• Skin disorders in cats have many causes, and many of the common skin disorders that afflict people have a counterpart in cats. (wikipedia.org)
  • Another common skin infection is cat bite abscess. (wikipedia.org)
  • clinical
  • Each chapter looks at a different type of skin disease with descriptions of clinical presentations and a guide for diagnostic tests for each. (wiley.com)
  • A cat will be deficient for many months prior to seeing clinical signs in the skin, after which the skin will become scaly, and greasy while the coat will become dull. (wikipedia.org)
  • Signs
  • Signs of hypervitaminosis A are overly sensitive skin, and neck pain causing the cat to be unwilling to groom its self, resulting in a poor coat. (wikipedia.org)
  • Alpha The International Statistical Classification of Diseases and Related Health Problems 10th Revision (ICD-10) is a coding of diseases and signs, symptoms, abnormal findings, complaints, social circumstances and external causes of injury or diseases, as classified by the World Health Organization (WHO). (wikipedia.org)
  • mainly
  • A deficiency in the zinc mainly results in skin disorders in adult cats, but also results in growth oddities. (wikipedia.org)
  • hair
  • If this continues beyond one day and leads to lesions such as hair loss, reddening of the skin and obvious pain or discomfort, have your dog evaluated by your veterinarian. (petplace.com)
  • The skin of a cat deficient in zinc would likely have erythema, hair loss, crusty and scaly skin on its limbs or tail. (wikipedia.org)
  • rapidly
  • Zinc is important for the skins function as it is involved in DNA and RNA, and therefore important for cells that divide rapidly. (wikipedia.org)
  • worms
  • Stories of other patients with autoimmune diseases, like Smith, who are deliberately infecting themselves with worms have surfaced. (go.com)
  • Once inside a person, the worms create larvae that make their way out to the skin, where they can infect the next black fly that bites the person. (wikipedia.org)
  • There are a number of ways to make the diagnosis, including: placing a biopsy of the skin in normal saline and watching for the larva to come out, looking in the eye for larvae, and looking within the bumps under the skin for adult worms. (wikipedia.org)
  • humans
  • One advantage of pig whipworms is that they don't cause disease in humans. (go.com)
  • Few experimental trials have evoked a response strong enough to protect against disease and the technique's usefulness remains to be proven in humans. (wikipedia.org)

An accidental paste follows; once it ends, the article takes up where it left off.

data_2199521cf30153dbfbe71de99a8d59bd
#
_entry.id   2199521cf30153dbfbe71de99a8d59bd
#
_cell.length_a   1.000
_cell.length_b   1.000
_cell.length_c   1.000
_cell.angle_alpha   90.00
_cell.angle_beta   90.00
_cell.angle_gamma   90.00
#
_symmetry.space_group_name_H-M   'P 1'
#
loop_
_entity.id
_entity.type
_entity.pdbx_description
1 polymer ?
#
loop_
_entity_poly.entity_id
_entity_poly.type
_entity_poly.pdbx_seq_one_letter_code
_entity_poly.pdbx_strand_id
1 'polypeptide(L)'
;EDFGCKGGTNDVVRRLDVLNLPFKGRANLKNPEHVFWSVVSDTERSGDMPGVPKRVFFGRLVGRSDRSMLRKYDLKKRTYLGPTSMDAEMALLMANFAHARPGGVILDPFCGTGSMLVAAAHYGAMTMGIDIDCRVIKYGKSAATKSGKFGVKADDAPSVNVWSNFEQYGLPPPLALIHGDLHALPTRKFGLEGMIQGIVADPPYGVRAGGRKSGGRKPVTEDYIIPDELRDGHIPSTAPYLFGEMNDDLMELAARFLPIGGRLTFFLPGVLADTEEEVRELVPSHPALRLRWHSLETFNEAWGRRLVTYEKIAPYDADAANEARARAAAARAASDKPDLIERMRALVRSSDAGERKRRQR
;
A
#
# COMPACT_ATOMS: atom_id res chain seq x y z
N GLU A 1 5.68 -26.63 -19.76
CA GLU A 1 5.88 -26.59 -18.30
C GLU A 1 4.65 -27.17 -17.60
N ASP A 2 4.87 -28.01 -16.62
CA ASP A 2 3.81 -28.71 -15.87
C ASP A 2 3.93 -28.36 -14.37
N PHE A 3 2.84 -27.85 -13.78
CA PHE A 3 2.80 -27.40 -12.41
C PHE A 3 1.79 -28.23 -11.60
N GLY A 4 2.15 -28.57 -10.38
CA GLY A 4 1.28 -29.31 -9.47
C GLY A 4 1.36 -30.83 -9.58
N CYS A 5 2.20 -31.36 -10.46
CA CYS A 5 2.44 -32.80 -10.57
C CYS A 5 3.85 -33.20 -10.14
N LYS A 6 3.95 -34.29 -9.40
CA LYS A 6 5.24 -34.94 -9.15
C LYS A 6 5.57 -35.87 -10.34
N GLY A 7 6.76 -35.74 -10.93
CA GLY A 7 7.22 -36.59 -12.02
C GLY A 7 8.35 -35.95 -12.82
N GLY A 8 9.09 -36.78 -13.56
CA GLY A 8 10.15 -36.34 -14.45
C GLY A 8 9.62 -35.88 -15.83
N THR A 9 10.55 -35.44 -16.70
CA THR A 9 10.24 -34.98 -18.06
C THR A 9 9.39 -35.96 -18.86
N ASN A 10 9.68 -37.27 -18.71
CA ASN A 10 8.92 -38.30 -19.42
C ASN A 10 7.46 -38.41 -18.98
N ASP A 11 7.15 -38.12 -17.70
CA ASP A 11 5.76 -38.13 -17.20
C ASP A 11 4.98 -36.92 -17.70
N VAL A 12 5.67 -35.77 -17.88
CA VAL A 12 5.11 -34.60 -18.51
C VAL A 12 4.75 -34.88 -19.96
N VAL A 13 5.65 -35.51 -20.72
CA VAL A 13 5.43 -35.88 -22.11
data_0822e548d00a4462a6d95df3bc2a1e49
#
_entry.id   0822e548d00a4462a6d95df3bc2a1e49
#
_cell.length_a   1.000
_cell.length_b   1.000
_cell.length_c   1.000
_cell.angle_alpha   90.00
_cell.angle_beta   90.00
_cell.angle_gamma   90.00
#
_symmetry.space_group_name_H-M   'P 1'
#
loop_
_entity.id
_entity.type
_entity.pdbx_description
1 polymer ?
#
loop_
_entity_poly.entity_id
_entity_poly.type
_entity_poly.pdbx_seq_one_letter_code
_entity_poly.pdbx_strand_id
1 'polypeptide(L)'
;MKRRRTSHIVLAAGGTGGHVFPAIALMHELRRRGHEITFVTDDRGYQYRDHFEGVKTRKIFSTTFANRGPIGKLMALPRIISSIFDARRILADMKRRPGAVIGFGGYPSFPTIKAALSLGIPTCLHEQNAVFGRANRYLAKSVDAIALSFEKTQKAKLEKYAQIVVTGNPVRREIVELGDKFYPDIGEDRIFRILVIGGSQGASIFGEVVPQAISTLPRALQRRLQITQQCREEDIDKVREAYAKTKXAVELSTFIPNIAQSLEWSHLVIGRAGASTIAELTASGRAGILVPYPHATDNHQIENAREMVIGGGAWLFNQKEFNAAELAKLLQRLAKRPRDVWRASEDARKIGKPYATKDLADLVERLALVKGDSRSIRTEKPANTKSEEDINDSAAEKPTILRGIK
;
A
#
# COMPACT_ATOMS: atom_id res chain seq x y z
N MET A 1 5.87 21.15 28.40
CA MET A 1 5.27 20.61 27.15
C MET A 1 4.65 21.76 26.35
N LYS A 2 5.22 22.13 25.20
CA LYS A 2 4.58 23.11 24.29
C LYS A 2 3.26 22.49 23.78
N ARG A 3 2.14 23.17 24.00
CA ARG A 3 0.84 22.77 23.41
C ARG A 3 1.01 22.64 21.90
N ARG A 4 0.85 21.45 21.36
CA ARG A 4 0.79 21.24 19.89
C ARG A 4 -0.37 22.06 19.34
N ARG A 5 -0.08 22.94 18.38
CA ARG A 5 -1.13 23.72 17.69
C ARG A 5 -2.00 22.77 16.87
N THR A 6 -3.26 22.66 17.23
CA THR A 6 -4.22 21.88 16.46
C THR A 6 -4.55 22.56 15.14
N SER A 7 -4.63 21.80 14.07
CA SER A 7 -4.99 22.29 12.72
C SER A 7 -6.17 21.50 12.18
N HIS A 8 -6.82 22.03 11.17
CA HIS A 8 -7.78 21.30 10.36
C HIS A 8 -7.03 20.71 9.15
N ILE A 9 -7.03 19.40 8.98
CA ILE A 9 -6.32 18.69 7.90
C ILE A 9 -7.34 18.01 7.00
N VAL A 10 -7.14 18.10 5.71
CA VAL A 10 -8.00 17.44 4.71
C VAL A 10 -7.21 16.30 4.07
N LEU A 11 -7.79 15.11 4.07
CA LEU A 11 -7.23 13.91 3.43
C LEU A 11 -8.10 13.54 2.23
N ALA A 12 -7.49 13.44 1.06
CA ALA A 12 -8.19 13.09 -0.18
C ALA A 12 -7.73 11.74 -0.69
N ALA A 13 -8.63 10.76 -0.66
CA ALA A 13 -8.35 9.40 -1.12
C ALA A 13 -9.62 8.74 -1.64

• One of the largest fields in parasitology, medical parasitology is the subject which deals with the parasites that infect humans, the diseases caused by them, clinical picture and the response generated by humans against them. (wikipedia.org)
  • Determination of parasitic protein structures may help to better understand how these proteins function differently from homologous proteins in humans. (wikipedia.org)
  • Transmission of disease through rodents can be spread to humans through direct handling and contact, or indirectly through rodents carrying the disease spread to ticks, mites, fleas (arboborne. (wikipedia.org)
  • Vector-borne zoonotic diseases are those that naturally infect wildlife and are then transmitted to humans through carriers, or vectors, such as mosquitoes or ticks. (wikipedia.org)
  • fungal
  • For example, the big-vein disease of lettuce was long thought to be caused by a member of the fungal division Chytridiomycota, namely Olpidium brassicae. (wikipedia.org)
  • worm
  • The pinworm (species Enterobius vermicularis), also known as threadworm (in the United Kingdom and Australasia) or seatworm, is a parasitic worm. (wikipedia.org)
  • They emerge from the anus, and while moving on the skin near the anus, the female pinworms deposit eggs either through (1) contracting and expelling the eggs, (2) dying and then disintegrating, or (3) bodily rupture due to the host scratching the worm. (wikipedia.org)
  • In 1915, the physician Rodolfo Robles first linked the worm to eye disease. (wikipedia.org)
  • cancers
  • If skin cancer other than melanoma were included in total new cancers each year, it would account for around 40% of cases. (wikipedia.org)
  • Cancers are a large family of diseases that involve abnormal cell growth with the potential to invade or spread to other parts of the body. (wikipedia.org)